In July 2016, the Unique Identification Authority of India (UIDAI), which administers Aadhaar, called a meeting with executives from Google, Microsoft, Samsung and Indian smartphone maker Micromax amongst others, to talk about developing Aadhaar compliant devices.

Qualcomm is working closely with government authorities to get more Aadhaar-enabled devices onto the market and working with customers – including the biggest Android manufacturers – to integrate required features, such as secure cameras and iris authentication partners.

Tim Cook, CEO of Apple, recently singled out India as a top priority for Apple.

Microsoft has also just launched a lite version of Skype designed to work on an unstable 2G connection and is integrated with the Aadhaar database, so video calling can be used for authenticated calls.

This rise in smart, Aadhaar compliant mobile phone penetration set the stage for the really clever stuff...

Phase 4 – UPI – A New Transaction System

But that is not all. In December 30th 2016, Indian launched BHIM (Bharat Interface for Money) which is a digital payments platform using UPI (Unified Payments Interface). This is another giant leap that allows non-UPI linked bank accounts into the payments system. Now payments can be made from UPI accounts to non-UPI accounts and can use QR codes for instant payments and also allows users to check bank balances.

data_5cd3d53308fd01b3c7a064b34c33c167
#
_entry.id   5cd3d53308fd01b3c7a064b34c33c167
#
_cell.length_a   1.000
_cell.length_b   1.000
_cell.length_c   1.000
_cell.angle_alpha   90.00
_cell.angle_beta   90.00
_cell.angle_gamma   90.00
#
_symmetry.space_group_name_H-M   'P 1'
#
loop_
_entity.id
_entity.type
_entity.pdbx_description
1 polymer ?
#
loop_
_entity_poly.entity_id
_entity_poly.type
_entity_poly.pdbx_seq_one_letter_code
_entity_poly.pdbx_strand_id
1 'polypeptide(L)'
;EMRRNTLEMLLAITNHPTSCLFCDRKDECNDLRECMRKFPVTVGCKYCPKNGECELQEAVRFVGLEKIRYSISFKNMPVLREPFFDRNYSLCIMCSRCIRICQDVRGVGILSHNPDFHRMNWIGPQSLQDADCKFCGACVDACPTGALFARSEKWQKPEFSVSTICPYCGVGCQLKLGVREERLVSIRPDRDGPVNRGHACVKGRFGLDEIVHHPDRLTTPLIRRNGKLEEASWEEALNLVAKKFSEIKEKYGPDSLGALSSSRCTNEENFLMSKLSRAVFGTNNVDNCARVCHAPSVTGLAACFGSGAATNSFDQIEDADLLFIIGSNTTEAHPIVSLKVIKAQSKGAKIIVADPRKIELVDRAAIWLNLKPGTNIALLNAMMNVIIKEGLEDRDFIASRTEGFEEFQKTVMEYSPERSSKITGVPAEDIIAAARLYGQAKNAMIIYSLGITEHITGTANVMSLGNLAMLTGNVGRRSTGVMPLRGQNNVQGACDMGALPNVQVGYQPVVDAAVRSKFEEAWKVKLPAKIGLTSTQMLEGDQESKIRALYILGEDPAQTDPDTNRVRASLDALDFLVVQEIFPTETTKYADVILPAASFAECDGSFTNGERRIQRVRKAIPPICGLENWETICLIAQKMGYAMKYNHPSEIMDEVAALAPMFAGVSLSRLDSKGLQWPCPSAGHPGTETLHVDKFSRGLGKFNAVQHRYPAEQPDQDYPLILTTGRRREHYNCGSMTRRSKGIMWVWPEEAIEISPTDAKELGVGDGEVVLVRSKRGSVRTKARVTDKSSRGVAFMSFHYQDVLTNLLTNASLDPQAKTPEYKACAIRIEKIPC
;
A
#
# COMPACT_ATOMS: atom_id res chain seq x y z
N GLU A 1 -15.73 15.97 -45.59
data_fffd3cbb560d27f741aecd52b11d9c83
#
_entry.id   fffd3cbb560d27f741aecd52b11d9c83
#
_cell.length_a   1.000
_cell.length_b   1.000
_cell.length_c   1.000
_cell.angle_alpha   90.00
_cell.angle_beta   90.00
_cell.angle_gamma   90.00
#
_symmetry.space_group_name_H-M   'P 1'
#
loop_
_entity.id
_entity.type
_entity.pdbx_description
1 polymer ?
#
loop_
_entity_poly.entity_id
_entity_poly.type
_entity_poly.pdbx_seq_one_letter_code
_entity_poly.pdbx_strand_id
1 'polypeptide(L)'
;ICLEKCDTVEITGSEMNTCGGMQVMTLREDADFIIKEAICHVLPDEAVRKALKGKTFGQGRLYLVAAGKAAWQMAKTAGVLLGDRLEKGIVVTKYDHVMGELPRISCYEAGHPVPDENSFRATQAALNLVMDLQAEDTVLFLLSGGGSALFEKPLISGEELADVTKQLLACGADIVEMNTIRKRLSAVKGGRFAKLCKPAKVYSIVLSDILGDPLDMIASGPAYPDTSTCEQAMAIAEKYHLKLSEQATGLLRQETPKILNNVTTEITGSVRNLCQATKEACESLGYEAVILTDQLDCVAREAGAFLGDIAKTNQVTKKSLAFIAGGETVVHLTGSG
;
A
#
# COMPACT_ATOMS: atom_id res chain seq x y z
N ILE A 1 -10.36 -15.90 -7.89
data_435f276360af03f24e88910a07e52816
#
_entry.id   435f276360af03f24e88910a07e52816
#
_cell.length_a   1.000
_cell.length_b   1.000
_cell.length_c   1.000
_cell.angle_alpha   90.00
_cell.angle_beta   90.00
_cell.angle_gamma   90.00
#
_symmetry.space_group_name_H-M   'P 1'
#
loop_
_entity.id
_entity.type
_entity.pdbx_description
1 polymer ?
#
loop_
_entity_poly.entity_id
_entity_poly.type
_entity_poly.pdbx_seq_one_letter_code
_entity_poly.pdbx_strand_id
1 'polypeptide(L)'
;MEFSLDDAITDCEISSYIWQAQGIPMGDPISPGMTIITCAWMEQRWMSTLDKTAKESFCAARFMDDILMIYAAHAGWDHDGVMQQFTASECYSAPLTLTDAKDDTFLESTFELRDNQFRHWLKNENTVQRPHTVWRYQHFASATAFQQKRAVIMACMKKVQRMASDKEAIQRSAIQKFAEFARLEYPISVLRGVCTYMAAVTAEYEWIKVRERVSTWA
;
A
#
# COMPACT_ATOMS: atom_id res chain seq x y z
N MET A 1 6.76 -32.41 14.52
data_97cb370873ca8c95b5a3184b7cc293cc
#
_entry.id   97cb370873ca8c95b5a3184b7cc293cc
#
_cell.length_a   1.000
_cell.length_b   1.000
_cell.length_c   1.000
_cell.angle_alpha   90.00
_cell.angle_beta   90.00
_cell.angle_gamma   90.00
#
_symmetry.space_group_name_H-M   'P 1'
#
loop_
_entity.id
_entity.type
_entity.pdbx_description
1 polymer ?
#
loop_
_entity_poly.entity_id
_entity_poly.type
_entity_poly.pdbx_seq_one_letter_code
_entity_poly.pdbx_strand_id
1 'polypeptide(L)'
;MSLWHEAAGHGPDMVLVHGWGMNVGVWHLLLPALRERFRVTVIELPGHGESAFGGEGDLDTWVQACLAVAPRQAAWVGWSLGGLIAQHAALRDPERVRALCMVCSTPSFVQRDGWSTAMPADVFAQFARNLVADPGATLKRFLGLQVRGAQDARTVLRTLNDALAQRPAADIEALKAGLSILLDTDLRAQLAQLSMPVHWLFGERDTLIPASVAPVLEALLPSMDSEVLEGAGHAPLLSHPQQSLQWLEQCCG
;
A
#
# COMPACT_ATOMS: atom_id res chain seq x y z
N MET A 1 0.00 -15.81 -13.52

While the world is digesting all of this, assuming that it is going to lead to an explosion in mobile phone eWallets (which is happening already), the next step is materializing. This is where the really big breakthrough lies...

Payments can now be made without using mobile phones, just using fingerprints and an Aadhaar number.

What is even more remarkable is that this system works on a 2G network so it reaches even the most remote parts of India!! It will revolutionise the agricultural economy, which employs 60% of the workforce and contributes 17% of GDP. Farmers will now have access to bank accounts and credit, along with crop insurance.

Phase 5 – India Stack – A Digital Life